CANDLE (CANcer Distributed Learning Environment)

Collectively, these efforts are supported with the latest deep learning capabilities through the DOE’s Exascale Computing Project CANDLE (CANcer Distributed Learning Environment) effort. CANDLE is an open source, collaboratively developed software platform that provides deep learning methodologies and capabilities that accelerate cancer research. The CANDLE project has already delivered software for use within the scope of the JDACS4C pilots as well as other cancer research projects, conducting hands-on workshops with the cancer research community to share these important new capabilities. Future work is underway for new releases of CANDLE. Focus areas include model optimization to increase capabilities for handling even larger amounts of data with parallel computing, and development of new areas to accelerate cancer research with deep learning.

The NCI, VA Interagency Group to Accelerate Trials Enrollment (NAVIGATE)*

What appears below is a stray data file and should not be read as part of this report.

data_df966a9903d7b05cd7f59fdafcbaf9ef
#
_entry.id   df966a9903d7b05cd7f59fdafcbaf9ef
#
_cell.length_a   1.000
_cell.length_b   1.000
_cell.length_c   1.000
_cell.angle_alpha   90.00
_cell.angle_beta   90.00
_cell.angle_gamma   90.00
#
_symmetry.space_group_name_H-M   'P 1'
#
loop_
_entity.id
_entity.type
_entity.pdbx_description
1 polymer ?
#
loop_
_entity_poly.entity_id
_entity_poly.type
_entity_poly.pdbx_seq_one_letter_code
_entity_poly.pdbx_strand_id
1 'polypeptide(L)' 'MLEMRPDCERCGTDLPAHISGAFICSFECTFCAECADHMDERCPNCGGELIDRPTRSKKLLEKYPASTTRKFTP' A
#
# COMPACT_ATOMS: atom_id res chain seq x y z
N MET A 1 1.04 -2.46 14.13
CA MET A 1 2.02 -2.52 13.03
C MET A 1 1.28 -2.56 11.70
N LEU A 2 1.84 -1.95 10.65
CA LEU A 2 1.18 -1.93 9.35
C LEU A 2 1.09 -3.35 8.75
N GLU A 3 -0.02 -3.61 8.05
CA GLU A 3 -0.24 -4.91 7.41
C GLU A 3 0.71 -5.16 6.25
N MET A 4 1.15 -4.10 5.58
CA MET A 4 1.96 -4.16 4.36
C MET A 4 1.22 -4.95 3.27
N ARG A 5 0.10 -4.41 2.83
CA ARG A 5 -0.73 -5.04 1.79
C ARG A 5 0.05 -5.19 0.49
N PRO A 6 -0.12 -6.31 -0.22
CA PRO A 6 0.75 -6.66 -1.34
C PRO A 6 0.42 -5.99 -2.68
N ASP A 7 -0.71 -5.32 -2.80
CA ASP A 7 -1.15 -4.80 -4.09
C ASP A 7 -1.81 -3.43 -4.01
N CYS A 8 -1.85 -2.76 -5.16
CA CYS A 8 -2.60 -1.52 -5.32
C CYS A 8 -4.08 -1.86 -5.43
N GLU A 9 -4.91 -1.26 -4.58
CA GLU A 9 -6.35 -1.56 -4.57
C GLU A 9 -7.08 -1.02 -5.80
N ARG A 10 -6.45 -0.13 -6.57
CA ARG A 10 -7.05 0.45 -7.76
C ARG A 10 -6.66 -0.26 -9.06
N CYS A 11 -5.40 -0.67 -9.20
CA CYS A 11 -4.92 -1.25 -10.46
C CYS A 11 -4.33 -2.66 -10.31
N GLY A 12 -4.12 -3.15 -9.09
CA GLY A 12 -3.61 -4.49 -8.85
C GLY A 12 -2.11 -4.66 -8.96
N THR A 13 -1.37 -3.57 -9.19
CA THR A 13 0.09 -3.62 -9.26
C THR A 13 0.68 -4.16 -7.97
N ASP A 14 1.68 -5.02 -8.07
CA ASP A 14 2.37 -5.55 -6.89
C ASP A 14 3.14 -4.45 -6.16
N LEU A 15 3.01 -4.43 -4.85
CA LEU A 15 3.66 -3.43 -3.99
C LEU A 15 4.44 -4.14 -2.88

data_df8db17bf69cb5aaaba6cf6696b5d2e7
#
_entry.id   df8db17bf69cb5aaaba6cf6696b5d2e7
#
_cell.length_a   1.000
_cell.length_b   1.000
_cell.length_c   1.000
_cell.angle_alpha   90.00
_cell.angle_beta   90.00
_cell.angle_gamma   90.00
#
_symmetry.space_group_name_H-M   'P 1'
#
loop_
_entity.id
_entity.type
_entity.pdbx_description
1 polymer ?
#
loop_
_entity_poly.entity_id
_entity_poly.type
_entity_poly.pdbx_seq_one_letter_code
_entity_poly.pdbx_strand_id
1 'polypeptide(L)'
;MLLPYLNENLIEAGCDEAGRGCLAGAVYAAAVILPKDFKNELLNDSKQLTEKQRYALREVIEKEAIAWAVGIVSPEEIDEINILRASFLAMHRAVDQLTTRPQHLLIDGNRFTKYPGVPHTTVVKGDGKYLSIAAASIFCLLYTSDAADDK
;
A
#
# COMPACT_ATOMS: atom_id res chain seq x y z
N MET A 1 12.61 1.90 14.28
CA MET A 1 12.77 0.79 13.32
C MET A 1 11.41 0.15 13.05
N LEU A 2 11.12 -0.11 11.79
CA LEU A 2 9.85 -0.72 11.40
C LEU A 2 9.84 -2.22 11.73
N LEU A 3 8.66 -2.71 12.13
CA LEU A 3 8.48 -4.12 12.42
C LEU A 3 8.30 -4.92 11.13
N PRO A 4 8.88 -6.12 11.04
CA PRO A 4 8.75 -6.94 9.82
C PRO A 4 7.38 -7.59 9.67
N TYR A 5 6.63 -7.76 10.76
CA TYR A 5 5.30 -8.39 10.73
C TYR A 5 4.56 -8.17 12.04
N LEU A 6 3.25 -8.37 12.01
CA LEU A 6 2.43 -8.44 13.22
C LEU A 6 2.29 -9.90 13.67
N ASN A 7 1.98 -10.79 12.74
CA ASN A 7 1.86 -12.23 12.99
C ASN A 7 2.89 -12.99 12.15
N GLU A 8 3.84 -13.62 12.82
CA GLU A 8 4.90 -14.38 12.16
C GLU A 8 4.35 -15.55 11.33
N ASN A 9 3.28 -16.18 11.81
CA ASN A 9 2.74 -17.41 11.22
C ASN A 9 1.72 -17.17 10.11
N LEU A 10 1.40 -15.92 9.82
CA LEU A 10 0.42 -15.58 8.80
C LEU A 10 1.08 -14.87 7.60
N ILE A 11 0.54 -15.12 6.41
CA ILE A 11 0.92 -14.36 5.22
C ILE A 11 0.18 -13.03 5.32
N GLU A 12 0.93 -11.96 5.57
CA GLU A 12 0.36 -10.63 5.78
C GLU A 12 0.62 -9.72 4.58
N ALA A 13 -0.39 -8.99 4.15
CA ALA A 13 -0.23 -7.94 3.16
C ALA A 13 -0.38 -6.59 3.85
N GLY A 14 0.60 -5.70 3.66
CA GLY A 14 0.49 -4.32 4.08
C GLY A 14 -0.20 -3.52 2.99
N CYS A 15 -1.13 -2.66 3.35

The NCI and VA Interagency Group to Accelerate Trials Enrollment, or NAVIGATE, which launched at 12 VA (Dept. of Veterans Affairs) facilities across the country, will enhance the ability of veterans to participate in trials carried out through NCI’s National Clinical Trials Network (NCTN) and the NCI Community Oncology Research Program (NCORP). As part of the agreement, NCI will provide infrastructure funding support needed for the VA facilities to participate in NCI-sponsored trials, enhancing the ability of veterans with cancer to receive promising treatments locally. In turn, VA will manage organizational and operational activities within its national healthcare system to establish a network to focus on NCI trial goals. This program aims to overcome these challenges with dedicated staffing and a sustainable infrastructure, and to address existing barriers to trial enrollment that veterans, including minority patients, often experience. In addition, NAVIGATE will increase the participation of VA investigators in clinical cancer research, and provide opportunities for these researchers to identify studies that may be of particular importance to veterans with cancer. The program will be jointly managed by VA and NCI for up to three years. It is expected that, during this time, the participating VA sites will establish long-term capabilities to continue participation in NCI trials after this program ends. The NAVIGATE program sites will also establish best practices and share insights to help VA sites nationwide to initiate new studies and enroll more veterans in cancer clinical trials.